As the struggle to reform healthcare goes on, it’s becoming increasingly clear that we aren’t going to get what we really need out of any legislation that could actually clear Congress. Don’t get me wrong, I like the provisions to get more people insured, prevent you being dropped for pre-existing conditions, and other attempts to make healthcare in this country a bit more humane. However, it doesn’t look like there’s even a small remaining hope of getting anything into the reform bill that will actually reduce the cost of health insurance.
The public option, while hotly debated, isn’t providing competition for any existing insurance customers. And any attempts to regulate the existing industry or remove monopolistic practices are pretty much dead on arrival. Robert Bixby, the executive director of the Concord Coalition, a bipartisan group of budget watchdogs said of the bill, “As of now, it’s basically a big entitlement expansion, plus tax increases.”
As a practical matter, the health lobby is never going to allow the Congressmen they’ve paid good money for to vote for anything that will cut into their profits. And so far, the public isn’t united enough around any particular reform policy, or even the need for reform at all, to exact their will on Congress at the polls in 2010. This leaves us with two options: leave the system as it is, or accept “reform” that pads the pockets of the companies that are already the heart of the problem.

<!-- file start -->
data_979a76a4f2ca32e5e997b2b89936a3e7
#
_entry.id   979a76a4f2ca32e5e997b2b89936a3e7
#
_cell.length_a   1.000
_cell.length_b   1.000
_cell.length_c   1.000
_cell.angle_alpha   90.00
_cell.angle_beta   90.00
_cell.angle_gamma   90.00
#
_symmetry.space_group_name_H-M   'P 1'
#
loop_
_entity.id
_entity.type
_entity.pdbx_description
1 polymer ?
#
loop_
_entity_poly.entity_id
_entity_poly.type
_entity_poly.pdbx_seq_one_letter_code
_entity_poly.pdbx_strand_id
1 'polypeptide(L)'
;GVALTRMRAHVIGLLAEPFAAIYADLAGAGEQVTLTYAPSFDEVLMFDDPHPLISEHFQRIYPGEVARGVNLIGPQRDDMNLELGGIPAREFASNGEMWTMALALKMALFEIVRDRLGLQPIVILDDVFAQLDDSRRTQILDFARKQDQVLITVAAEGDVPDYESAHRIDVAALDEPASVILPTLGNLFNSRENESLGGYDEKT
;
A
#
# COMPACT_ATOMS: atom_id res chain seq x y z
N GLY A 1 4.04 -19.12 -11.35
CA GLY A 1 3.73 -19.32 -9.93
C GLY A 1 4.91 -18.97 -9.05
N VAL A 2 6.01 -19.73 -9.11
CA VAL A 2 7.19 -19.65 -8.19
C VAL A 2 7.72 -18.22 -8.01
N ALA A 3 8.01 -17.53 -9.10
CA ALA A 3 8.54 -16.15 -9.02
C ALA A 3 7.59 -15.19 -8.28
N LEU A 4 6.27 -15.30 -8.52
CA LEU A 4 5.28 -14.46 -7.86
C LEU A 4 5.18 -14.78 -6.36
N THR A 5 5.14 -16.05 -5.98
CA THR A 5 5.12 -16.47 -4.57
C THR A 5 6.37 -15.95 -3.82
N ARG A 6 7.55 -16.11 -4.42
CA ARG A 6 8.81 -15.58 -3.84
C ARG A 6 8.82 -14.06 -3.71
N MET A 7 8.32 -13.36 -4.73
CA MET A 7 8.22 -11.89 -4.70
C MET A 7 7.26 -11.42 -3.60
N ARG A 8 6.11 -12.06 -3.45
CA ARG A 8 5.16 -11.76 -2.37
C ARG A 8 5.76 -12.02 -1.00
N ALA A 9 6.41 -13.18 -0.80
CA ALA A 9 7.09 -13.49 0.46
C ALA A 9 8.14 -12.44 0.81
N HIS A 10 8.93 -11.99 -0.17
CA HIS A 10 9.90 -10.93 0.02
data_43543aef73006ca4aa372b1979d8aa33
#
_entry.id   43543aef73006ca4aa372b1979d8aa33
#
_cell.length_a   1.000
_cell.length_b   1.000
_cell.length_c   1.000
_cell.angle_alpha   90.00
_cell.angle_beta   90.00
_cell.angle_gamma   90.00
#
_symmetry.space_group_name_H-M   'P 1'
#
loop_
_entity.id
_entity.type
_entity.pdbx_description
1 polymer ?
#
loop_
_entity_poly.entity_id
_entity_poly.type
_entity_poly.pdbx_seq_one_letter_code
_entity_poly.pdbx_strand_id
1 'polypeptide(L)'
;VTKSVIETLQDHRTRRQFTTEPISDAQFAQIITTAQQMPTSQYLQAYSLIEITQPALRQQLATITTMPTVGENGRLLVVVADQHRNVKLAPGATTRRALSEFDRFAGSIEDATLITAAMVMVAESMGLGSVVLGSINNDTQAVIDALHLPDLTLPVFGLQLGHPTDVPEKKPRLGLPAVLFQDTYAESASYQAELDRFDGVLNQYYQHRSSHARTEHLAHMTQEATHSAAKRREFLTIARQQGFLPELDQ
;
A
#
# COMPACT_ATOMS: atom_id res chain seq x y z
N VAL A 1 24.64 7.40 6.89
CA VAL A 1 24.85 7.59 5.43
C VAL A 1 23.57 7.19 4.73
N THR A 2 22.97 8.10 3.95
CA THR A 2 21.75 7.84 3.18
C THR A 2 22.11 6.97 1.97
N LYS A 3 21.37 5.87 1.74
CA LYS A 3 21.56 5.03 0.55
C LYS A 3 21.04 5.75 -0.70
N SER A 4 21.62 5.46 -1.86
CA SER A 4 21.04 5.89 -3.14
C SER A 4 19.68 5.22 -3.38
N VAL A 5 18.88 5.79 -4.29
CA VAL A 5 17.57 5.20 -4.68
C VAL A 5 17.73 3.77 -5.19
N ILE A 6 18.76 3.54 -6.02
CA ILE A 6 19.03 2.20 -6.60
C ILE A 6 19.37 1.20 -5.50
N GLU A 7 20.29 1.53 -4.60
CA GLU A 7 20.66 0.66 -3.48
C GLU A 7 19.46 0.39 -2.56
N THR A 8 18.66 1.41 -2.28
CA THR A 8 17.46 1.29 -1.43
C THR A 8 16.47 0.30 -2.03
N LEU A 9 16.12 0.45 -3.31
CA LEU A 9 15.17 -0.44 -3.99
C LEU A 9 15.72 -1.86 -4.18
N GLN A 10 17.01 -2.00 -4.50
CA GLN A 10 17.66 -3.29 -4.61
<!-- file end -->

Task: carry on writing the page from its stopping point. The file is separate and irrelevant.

If we can agree on one thing, it is that the current system is broken. To not do something when we are this close would be devastating to future attempts. Further, we’d be right back here next time. But passing reform without cost containment of some form seems ultimately destructive. Minimally, it would be used as a weapon by those who opposed reform to say, “I told you so.”
Yet there might be a constructive aspect of expensive reform. Perhaps things need to get worse for people to unite against the current non-competitive expensive employer based system. The only thing that will break the stranglehold the industry and their lobby has over our government is a people’s revolt that is at least somewhat unidirectional. And that kind of focus will only be achieved through some shared pain. In part, I think we are not in agreement on a cure for healthcare because it doesn’t hurt enough yet.